First, let me say, I’m a real sucker for Beauty and the Beast stories. If you’re not, you won’t adore this book nearly as much as I do. That warning aside, this book was fantastic! Roderick Cherbon has returned from the Crusades hideously disfigured. The only good news is his hated father has died, leaving him the Cherbon lands – with a condition. He must marry before his thirtieth birthday, to a lady of good family. In an effort to keep his lands, he sends out a proclamation asking marriageable ladies to the castle. Lady Michaela Fortune, also known as ‘Miss Fortune’, comes from a poor but titled family. After being rebuked harshly by the man she thought she loved, she leaves for the Cherbon lands, determined (and I do mean determined) to win the man and the fortune he’s offering to heal her damaged pride and save her family from ruins. But the ‘Cherbon Devil’ turns out to be more than Micheala bargained for at first – can she even hope to tame the beast?
The first thing that I liked, right off, was the uniqueness of the time period. There are so many Beauty and the Beast tales set in the Regency period that it was nice to see one in a different era, during 1103 and the Crusades. The dialogue was active and engaging, and I loved seeing things from Roderick and Micheala’s point of view. Both were especially poignant, and very different from the other. I liked seeing how their differences made them so compatible. I loved seeing her go from a childish, light-hearted dreamer to a more serious and mature, but still kind and caring, woman. I loved seeing her share her light with Roderick. This book actually reminded me a bit of Lord of Scoundrels by Loretta Chase (one of my all time favorites) because of Micheala’s persistence to help Roderick see the good in himself, and his insistence to only see the worst in himself.
Roderick was a heartbreaking character. His abusive father instilled in him a sense of his own worthlessness, and he went to the Crusades hoping to prove his worth. Instead he comes back a failure in his own mind, crippled, missing a leg, and scarred beyond compare. He feels no one can love him as he is - a disgusting failure. He repulses himself, and is so filled with his own self-loathing he can’t find a way to escape it. He, just like Dain in Lord of Scoundrels, is a perfect dark, brooding, angsty hero who tries to hide his pain in his cruel words and actions to other. I loved his fear of being loved because he’d never been loved before, his child-like uncertainty. He was just so… perfect. I was piling on the empathy for this man. My heart still breaks for him.
Lady Micheala Fortune was admirable and loveable. She kept hoping even when it was hopeless, and was the right blend of patient and relentless. She never stopped loving him, or telling/showing him she loved him. I liked watching her change from a girl into a woman without losing any of her fabulous qualities. I loved her guts – how she was willing to yell at Roderick whenever he yelled at her, and how she never left. She was the only kind of heroine to help Roderick, and she made him whole again - or perhaps for the first time ever. She, just as he grew, also really blossomed in my eyes. I especially loved her motherly sentiments towards Leo, Roderick’s son, and how she brought the father and son closer together. (Again, Lord of Scoundrels, anyone?)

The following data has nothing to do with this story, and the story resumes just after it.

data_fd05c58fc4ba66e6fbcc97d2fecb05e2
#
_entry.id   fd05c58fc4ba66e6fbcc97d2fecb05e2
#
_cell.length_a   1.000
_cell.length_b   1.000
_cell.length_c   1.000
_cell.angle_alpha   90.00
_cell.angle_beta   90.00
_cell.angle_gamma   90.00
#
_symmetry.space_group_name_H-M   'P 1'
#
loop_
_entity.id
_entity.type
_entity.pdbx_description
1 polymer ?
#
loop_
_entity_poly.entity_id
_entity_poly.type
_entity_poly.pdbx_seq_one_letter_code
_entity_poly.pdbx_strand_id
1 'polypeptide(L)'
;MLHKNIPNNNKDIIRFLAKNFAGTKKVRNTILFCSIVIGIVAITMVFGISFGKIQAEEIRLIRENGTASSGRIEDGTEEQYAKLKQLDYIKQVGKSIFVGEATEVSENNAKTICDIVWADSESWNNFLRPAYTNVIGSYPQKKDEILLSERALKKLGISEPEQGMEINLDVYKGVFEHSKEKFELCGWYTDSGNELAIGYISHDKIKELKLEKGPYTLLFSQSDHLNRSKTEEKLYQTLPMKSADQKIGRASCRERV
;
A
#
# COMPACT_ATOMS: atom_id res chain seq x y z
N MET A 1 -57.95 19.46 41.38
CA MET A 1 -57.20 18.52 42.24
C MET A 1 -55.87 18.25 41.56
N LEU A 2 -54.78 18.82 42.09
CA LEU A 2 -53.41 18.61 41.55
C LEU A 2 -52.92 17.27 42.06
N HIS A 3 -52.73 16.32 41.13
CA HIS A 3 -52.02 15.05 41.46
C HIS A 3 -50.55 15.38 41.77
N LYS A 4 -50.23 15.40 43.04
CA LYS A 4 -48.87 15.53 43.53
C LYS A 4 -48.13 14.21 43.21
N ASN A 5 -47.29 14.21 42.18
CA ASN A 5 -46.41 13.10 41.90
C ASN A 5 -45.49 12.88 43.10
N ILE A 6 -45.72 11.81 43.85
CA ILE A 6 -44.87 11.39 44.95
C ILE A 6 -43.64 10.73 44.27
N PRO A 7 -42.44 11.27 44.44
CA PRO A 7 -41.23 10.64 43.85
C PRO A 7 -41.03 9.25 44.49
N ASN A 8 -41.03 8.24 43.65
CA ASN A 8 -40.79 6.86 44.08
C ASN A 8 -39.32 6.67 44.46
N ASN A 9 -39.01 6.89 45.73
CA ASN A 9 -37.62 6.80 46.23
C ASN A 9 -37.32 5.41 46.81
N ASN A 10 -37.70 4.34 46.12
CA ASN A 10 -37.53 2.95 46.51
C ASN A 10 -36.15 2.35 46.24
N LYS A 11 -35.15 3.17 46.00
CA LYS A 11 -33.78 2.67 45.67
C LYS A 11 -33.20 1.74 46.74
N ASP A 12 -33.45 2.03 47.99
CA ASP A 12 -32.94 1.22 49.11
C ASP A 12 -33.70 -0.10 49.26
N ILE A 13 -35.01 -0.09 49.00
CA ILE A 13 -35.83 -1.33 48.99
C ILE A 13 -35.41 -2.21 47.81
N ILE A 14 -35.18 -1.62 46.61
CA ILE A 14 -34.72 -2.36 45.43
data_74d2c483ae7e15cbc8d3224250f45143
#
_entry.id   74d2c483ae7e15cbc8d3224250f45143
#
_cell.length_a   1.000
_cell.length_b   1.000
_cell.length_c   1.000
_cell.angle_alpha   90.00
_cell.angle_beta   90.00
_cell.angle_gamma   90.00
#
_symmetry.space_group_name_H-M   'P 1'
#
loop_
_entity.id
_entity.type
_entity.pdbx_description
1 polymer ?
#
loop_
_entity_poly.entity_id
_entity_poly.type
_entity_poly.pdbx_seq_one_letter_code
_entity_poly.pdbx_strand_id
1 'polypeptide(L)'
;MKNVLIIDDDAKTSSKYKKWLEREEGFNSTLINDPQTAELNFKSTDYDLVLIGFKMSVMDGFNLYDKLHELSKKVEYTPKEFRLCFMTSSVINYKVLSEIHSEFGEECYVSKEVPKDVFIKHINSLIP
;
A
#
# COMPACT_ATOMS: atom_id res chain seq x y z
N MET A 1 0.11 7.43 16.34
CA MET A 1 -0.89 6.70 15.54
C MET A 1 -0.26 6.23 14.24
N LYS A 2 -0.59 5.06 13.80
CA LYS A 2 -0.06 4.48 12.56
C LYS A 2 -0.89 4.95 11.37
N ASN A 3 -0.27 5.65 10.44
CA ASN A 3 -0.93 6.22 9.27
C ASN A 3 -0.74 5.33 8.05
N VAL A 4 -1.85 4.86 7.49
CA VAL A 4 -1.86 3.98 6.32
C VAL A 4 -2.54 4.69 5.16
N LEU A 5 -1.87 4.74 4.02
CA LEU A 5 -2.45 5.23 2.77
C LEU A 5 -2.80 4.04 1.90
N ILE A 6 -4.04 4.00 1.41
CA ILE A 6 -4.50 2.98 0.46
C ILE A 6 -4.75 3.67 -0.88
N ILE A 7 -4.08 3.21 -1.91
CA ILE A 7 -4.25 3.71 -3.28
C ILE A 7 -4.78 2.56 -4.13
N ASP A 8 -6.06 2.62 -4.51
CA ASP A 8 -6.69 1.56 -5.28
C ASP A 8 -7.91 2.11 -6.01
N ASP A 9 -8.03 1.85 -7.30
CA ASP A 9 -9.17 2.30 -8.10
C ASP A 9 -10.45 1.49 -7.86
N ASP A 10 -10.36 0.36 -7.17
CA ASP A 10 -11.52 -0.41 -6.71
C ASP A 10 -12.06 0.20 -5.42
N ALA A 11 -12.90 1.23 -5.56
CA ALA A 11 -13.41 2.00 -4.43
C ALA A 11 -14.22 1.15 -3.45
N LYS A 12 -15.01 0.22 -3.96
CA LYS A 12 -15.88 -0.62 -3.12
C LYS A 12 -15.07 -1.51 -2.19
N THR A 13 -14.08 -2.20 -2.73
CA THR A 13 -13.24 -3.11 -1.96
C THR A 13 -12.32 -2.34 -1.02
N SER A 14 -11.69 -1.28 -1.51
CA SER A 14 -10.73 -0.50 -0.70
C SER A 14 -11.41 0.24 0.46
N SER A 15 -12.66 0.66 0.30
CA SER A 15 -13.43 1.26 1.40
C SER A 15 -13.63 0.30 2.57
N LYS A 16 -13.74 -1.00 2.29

All in all, with the sweet little boy, Leo, the wonderful mother-figure Micheala, and the wounded hero father, Roderick, could one have a more perfect family?
Now, one short paragraph of what knocked this book from A+ position. The dialogue was a little inconsistent for the time period. Some of the sentences seemed accurate in structure but others included words or phrases that seemed too modern. Whether they were, I’m not certain, but I had to question the authenticity of the syntax for the time period. The ending was my biggest problem – it was unrealistically happy. Everyone’s friends and ***BIG BIG BIG SPOILER ALERT HERE*** Roderick’s leg that is missing gets healed-ish by some freaky ‘Justice’ man. I hate to say it, but the soldiers over in Iraq who have their legs blown off, despite the injustice of it, don’t get new legs all of a sudden. I really disliked how unrealistic that was. ***END OF BIG BIG BIG SPOILER ALERT***. I like happy endings, but this was completely unrealistic, which surprised me. The rest of the book focused on the realism of Roderick’s injuries, and the very end seemed to make all his previous struggles negligible for the sake of the perfection of the ending. It was too much a fairy tale ending, especially compared to the rest of the book. It just didn’t match and felt forced, and that definitely pulled the book down in my esteem. Finally, the villain was tots cliché. But I was expecting that.
“Sexy”ness rating: More tender than flaming hot, but there is sex
Overall Rating: A-
Bottom Line: Sweet and beautiful, with a unique setting and good dialogue (and a fabulous cast of characters) this is def worth your time!
Published: November 3, 2009